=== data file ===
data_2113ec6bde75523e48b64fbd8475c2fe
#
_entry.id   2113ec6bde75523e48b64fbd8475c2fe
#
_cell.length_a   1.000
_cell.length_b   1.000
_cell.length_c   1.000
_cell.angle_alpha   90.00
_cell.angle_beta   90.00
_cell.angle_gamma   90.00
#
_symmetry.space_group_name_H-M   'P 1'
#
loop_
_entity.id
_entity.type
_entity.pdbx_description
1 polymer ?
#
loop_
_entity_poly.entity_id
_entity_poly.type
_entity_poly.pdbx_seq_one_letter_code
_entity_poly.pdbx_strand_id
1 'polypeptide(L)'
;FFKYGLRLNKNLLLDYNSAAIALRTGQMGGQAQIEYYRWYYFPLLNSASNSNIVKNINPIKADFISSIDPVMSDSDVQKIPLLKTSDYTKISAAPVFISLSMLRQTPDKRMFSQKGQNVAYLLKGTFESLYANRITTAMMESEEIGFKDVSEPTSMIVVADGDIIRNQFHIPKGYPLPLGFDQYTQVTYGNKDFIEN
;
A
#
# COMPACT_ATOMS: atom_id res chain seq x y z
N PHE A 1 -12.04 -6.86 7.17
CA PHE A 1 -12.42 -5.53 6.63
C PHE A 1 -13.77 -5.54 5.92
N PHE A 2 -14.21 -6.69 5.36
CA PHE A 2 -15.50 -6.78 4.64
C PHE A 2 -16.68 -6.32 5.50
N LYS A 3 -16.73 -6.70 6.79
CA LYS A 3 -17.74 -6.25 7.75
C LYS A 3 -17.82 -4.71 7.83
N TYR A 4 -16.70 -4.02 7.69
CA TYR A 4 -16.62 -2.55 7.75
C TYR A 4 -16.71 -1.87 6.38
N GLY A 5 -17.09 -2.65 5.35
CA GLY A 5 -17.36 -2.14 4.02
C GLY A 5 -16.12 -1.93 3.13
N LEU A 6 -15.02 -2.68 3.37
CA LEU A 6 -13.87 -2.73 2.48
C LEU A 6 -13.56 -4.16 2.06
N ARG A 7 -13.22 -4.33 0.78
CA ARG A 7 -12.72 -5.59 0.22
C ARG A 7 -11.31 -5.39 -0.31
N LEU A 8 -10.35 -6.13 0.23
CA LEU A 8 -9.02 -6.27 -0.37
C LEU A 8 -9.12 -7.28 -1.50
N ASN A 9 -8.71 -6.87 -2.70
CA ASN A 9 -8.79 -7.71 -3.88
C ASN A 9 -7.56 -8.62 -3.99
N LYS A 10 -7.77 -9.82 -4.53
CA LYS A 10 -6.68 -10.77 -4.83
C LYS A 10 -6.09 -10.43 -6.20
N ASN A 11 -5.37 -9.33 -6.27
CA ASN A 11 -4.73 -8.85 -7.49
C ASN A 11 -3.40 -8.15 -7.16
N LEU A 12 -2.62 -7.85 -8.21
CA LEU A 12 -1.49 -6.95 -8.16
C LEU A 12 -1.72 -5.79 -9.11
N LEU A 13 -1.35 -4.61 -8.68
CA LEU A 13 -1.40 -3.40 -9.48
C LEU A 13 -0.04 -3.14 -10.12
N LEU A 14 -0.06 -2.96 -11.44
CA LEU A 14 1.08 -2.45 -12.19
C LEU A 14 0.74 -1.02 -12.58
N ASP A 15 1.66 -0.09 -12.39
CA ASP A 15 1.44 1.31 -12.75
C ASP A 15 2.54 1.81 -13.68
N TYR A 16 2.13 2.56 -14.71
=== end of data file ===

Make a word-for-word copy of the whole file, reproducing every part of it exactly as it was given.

data_2113ec6bde75523e48b64fbd8475c2fe
#
_entry.id   2113ec6bde75523e48b64fbd8475c2fe
#
_cell.length_a   1.000
_cell.length_b   1.000
_cell.length_c   1.000
_cell.angle_alpha   90.00
_cell.angle_beta   90.00
_cell.angle_gamma   90.00
#
_symmetry.space_group_name_H-M   'P 1'
#
loop_
_entity.id
_entity.type
_entity.pdbx_description
1 polymer ?
#
loop_
_entity_poly.entity_id
_entity_poly.type
_entity_poly.pdbx_seq_one_letter_code
_entity_poly.pdbx_strand_id
1 'polypeptide(L)'
;FFKYGLRLNKNLLLDYNSAAIALRTGQMGGQAQIEYYRWYYFPLLNSASNSNIVKNINPIKADFISSIDPVMSDSDVQKIPLLKTSDYTKISAAPVFISLSMLRQTPDKRMFSQKGQNVAYLLKGTFESLYANRITTAMMESEEIGFKDVSEPTSMIVVADGDIIRNQFHIPKGYPLPLGFDQYTQVTYGNKDFIEN
;
A
#
# COMPACT_ATOMS: atom_id res chain seq x y z
N PHE A 1 -12.04 -6.86 7.17
CA PHE A 1 -12.42 -5.53 6.63
C PHE A 1 -13.77 -5.54 5.92
N PHE A 2 -14.21 -6.69 5.36
CA PHE A 2 -15.50 -6.78 4.64
C PHE A 2 -16.68 -6.32 5.50
N LYS A 3 -16.73 -6.70 6.79
CA LYS A 3 -17.74 -6.25 7.75
C LYS A 3 -17.82 -4.71 7.83
N TYR A 4 -16.70 -4.02 7.69
CA TYR A 4 -16.62 -2.55 7.75
C TYR A 4 -16.71 -1.87 6.38
N GLY A 5 -17.09 -2.65 5.35
CA GLY A 5 -17.36 -2.14 4.02
C GLY A 5 -16.12 -1.93 3.13
N LEU A 6 -15.02 -2.68 3.37
CA LEU A 6 -13.87 -2.73 2.48
C LEU A 6 -13.56 -4.16 2.06
N ARG A 7 -13.22 -4.33 0.78
CA ARG A 7 -12.72 -5.59 0.22
C ARG A 7 -11.31 -5.39 -0.31
N LEU A 8 -10.35 -6.13 0.23
CA LEU A 8 -9.02 -6.27 -0.37
C LEU A 8 -9.12 -7.28 -1.50
N ASN A 9 -8.71 -6.87 -2.70
CA ASN A 9 -8.79 -7.71 -3.88
C ASN A 9 -7.56 -8.62 -3.99
N LYS A 10 -7.77 -9.82 -4.53
CA LYS A 10 -6.68 -10.77 -4.83
C LYS A 10 -6.09 -10.43 -6.20
N ASN A 11 -5.37 -9.33 -6.27
CA ASN A 11 -4.73 -8.85 -7.49
C ASN A 11 -3.40 -8.15 -7.16
N LEU A 12 -2.62 -7.85 -8.21
CA LEU A 12 -1.49 -6.95 -8.16
C LEU A 12 -1.72 -5.79 -9.11
N LEU A 13 -1.35 -4.61 -8.68
CA LEU A 13 -1.40 -3.40 -9.48
C LEU A 13 -0.04 -3.14 -10.12
N LEU A 14 -0.06 -2.96 -11.44
CA LEU A 14 1.08 -2.45 -12.19
C LEU A 14 0.74 -1.02 -12.58
N ASP A 15 1.66 -0.09 -12.39
CA ASP A 15 1.44 1.31 -12.75
C ASP A 15 2.54 1.81 -13.68
N TYR A 16 2.13 2.56 -14.71